Grandmother stood and put her arms on Julie’s shoulders. “I’m sure she loves you, Julie. She’s just confused right now.”

Julie let her grandmother believe that her words had comforted her, but they hadn’t. How could you be confused about loving someone? If it could be swayed, the love must not be that strong.


Sunday morning Paul Israel was back in his Sunday school classroom. Julie was so excited she almost rushed right to him, but others reached him first. Julie backed away and bumped into someone. She almost expected Ken had come; he was the only one she bumped into regularly. But when she turned, Julie was facing Elizabeth Israel. “Oh, I’m sorry.”

Elizabeth smiled, but the smile seemed a little sad, as if some weight was holding her down. “Hi, Julie. How have you been?”

“I’m fine . . . rotten and great . . . but, I . . . .” Should she even ask? “I didn’t hear how David is.”

“He’s out of the hospital. Still recovering.” Elizabeth shook her head. “I just wish he was home. He decided to stay with his brother.”

“Jared?” Elizabeth’s son was only ten or eleven. Julie didn’t think she’d guessed right.

Elizabeth smiled. “Oh, no. Definitely not Jared. Paul’s son, Daniel.”

“I didn’t realize he had one.” Julie blushed. “I’m sorry. I guess it’s none of my business.” She turned from Elizabeth. “I really don’t have any business,” she mumbled.

Elizabeth’s arm went across Julie’s shoulders. “Let’s talk later.”

Paul was bringing his class to order. Julie felt compelled to sit at his command. His gaze met Elizabeth’s, and he nodded. “Why don’t you come to our place for the afternoon?” Elizabeth said. “We’ll have time to talk and relax then.”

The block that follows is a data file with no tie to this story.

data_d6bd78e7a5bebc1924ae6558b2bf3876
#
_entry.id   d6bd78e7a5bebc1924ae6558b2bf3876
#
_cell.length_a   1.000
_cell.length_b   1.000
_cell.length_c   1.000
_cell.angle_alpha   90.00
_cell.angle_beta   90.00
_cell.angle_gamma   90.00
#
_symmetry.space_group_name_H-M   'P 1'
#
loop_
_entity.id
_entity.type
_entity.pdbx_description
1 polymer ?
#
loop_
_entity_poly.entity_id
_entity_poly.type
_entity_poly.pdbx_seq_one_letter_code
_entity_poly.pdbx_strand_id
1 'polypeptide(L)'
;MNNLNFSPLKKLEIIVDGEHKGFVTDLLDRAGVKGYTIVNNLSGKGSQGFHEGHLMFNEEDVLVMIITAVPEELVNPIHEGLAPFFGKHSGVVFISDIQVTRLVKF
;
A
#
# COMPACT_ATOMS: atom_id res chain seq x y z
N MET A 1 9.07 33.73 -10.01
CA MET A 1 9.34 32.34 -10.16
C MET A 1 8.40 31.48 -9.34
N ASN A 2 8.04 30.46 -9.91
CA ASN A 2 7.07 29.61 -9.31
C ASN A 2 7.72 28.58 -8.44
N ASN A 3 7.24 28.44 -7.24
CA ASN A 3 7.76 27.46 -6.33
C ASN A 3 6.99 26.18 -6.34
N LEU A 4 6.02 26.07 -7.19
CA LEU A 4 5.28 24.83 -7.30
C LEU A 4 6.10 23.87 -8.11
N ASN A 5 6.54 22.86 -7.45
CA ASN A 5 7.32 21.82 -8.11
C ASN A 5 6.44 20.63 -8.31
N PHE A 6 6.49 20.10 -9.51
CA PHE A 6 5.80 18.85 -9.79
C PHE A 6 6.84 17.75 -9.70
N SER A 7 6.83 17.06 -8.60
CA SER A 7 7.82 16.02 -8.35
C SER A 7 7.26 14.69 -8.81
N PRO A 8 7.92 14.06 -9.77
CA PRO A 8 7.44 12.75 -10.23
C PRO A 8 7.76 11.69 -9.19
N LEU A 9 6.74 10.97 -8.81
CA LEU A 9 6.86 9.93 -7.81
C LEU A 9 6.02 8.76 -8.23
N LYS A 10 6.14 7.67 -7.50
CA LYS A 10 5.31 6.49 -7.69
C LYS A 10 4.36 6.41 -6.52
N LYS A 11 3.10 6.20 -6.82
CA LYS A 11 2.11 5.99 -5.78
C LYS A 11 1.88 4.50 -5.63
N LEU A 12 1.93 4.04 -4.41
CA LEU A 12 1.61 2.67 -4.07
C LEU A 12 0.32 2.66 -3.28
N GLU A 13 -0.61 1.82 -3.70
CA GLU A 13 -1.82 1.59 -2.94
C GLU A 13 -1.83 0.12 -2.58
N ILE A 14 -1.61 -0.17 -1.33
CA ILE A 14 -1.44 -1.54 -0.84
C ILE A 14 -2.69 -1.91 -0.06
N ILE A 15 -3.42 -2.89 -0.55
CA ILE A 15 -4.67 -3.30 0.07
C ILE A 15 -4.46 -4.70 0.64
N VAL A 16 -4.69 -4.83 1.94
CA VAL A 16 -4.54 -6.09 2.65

“I was going to meet my . . . my fiancé.”

“I lot has happened. Bring him along.”

“I think he planned something else.” Julie wanted to go, but Ken had released pairs of bettas into breeding tanks. All was going well last night, and he had planned to check them before church, and then they were going to go back there, watch the process and move a few of Julie’s fish.

“Maybe tomorrow then.” Elizabeth led her to two seats and then winked. “We better listen to the Colonel.”

“Two minutes back on duty, and I have an insurrection,” Paul teased. “I believe we left off at chapter three. That’s Second Timothy for those of you who are new. Welcome to the class. And contrary to popular belief, I was never a drill sergeant during my career in the military.”

New people? Julie glanced around and grinned when she saw Ken and Evan several rows back. She gave a small wave, and he nodded and smiled in acknowledgment.

“The apostle Paul was just discussing the attributes of God’s servants and how God’s man should behave. Now he switches the discussion to what Timothy or God’s man can expect to encounter. He talks about perilous times and perilous men. Can we have someone read through verse 9.”